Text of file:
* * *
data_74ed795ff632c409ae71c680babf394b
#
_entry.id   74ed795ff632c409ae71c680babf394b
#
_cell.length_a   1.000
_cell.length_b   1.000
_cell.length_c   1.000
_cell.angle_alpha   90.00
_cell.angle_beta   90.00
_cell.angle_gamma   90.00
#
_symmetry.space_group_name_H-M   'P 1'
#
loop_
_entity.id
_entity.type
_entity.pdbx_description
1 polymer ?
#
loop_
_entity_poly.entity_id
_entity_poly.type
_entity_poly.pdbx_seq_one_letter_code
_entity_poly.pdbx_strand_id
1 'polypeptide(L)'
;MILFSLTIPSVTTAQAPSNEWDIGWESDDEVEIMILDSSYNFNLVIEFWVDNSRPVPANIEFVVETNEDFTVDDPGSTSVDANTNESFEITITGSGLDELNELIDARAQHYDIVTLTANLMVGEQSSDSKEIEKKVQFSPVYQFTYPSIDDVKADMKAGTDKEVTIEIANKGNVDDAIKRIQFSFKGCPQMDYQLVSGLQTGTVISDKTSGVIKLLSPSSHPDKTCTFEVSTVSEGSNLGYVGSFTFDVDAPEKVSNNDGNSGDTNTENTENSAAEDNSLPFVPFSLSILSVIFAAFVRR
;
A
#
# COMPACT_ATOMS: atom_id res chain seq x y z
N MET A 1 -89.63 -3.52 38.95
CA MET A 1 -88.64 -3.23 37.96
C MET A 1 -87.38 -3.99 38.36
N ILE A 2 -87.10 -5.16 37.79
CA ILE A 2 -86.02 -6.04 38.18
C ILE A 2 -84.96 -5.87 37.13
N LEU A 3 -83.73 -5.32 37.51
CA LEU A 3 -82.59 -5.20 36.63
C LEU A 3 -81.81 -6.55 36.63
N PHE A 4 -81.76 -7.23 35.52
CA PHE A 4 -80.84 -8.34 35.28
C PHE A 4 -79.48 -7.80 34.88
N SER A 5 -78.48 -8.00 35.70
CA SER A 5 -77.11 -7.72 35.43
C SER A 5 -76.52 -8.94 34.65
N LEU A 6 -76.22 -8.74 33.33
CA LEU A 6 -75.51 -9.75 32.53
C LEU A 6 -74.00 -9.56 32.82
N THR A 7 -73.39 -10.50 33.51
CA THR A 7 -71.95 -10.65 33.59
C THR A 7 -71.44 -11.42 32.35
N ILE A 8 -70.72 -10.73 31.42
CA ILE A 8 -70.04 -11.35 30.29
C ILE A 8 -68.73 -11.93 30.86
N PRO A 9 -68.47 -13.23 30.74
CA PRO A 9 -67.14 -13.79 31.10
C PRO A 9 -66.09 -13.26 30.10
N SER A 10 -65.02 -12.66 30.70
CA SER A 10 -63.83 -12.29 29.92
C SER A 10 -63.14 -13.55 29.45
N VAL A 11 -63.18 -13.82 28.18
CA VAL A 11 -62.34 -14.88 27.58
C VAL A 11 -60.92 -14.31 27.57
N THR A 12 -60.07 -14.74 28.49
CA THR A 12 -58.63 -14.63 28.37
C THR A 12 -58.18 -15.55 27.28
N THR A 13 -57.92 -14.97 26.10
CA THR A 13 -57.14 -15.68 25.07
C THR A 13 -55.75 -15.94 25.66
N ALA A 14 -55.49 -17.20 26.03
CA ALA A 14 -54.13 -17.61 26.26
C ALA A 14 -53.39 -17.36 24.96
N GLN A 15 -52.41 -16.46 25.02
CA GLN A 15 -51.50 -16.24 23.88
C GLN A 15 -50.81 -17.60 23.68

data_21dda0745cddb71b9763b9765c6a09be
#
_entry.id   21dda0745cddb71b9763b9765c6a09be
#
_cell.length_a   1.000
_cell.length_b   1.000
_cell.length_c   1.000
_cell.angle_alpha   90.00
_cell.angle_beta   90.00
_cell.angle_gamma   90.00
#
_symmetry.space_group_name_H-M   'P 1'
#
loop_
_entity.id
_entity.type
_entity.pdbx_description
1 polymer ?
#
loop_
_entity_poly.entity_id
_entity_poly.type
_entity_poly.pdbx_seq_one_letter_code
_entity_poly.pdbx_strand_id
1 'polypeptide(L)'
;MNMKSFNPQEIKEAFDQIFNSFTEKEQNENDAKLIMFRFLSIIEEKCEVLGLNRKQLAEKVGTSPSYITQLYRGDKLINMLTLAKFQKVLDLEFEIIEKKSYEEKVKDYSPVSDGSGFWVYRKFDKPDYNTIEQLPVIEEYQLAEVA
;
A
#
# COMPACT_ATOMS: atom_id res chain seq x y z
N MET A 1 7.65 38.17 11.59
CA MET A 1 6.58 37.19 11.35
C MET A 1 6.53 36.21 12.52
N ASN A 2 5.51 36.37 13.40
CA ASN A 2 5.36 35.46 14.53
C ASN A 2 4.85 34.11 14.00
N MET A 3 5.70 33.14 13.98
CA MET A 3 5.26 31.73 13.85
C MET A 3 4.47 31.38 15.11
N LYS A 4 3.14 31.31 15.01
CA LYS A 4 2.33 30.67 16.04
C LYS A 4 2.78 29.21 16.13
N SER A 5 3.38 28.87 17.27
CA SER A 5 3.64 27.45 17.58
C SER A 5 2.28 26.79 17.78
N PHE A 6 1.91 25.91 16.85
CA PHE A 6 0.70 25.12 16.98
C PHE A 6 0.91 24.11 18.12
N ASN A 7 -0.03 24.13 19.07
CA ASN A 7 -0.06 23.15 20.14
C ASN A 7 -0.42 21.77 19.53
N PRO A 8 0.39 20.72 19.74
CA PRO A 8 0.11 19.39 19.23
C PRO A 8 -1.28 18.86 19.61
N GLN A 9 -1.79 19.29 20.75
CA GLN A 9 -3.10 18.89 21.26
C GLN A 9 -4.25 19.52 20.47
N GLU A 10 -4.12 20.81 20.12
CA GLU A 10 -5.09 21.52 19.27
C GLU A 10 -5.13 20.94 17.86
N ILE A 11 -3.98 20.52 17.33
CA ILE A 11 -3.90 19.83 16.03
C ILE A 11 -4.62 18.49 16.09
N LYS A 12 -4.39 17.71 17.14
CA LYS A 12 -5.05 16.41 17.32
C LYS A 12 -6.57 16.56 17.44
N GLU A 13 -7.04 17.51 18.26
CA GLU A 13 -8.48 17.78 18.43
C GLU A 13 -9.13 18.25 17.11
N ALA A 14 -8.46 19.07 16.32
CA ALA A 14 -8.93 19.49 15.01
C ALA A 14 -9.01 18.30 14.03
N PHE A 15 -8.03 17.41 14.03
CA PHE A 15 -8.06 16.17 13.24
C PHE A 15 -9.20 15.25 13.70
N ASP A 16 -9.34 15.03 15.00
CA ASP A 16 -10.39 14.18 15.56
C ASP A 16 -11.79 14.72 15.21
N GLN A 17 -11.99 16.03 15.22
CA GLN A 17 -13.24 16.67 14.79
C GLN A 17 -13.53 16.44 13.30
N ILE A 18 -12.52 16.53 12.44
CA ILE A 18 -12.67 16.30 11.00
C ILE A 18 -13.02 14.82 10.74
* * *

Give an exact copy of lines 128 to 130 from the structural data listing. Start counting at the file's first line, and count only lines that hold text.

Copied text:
CA PRO A 8 0.11 19.39 19.23
C PRO A 8 -1.28 18.86 19.61
N GLN A 9 -1.79 19.29 20.75